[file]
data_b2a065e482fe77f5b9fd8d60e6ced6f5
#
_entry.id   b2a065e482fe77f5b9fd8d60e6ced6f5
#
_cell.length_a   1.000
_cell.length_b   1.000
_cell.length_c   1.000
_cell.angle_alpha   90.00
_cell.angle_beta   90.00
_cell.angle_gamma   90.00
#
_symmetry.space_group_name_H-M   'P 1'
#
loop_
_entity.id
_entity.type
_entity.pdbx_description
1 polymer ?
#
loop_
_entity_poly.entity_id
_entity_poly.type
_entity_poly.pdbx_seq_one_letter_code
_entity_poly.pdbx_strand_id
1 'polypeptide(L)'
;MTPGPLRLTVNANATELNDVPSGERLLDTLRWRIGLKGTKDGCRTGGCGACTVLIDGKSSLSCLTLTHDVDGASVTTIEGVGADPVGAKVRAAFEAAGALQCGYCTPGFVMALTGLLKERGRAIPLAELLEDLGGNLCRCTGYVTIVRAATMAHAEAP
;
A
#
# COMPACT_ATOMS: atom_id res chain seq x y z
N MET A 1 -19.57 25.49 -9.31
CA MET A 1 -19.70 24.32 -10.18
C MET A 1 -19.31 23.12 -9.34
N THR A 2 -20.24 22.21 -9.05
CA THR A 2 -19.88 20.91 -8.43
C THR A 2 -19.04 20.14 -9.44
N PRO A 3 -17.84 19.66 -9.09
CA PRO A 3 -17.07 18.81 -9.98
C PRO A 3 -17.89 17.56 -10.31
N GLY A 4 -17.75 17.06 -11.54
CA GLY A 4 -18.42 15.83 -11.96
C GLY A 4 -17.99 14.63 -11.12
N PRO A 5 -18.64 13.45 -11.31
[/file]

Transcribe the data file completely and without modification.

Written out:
data_b2a065e482fe77f5b9fd8d60e6ced6f5
#
_entry.id   b2a065e482fe77f5b9fd8d60e6ced6f5
#
_cell.length_a   1.000
_cell.length_b   1.000
_cell.length_c   1.000
_cell.angle_alpha   90.00
_cell.angle_beta   90.00
_cell.angle_gamma   90.00
#
_symmetry.space_group_name_H-M   'P 1'
#
loop_
_entity.id
_entity.type
_entity.pdbx_description
1 polymer ?
#
loop_
_entity_poly.entity_id
_entity_poly.type
_entity_poly.pdbx_seq_one_letter_code
_entity_poly.pdbx_strand_id
1 'polypeptide(L)'
;MTPGPLRLTVNANATELNDVPSGERLLDTLRWRIGLKGTKDGCRTGGCGACTVLIDGKSSLSCLTLTHDVDGASVTTIEGVGADPVGAKVRAAFEAAGALQCGYCTPGFVMALTGLLKERGRAIPLAELLEDLGGNLCRCTGYVTIVRAATMAHAEAP
;
A
#
# COMPACT_ATOMS: atom_id res chain seq x y z
N MET A 1 -19.57 25.49 -9.31
CA MET A 1 -19.70 24.32 -10.18
C MET A 1 -19.31 23.12 -9.34
N THR A 2 -20.24 22.21 -9.05
CA THR A 2 -19.88 20.91 -8.43
C THR A 2 -19.04 20.14 -9.44
N PRO A 3 -17.84 19.66 -9.09
CA PRO A 3 -17.07 18.81 -9.98
C PRO A 3 -17.89 17.56 -10.31
N GLY A 4 -17.75 17.06 -11.54
CA GLY A 4 -18.42 15.83 -11.96
C GLY A 4 -17.99 14.63 -11.12
N PRO A 5 -18.64 13.45 -11.31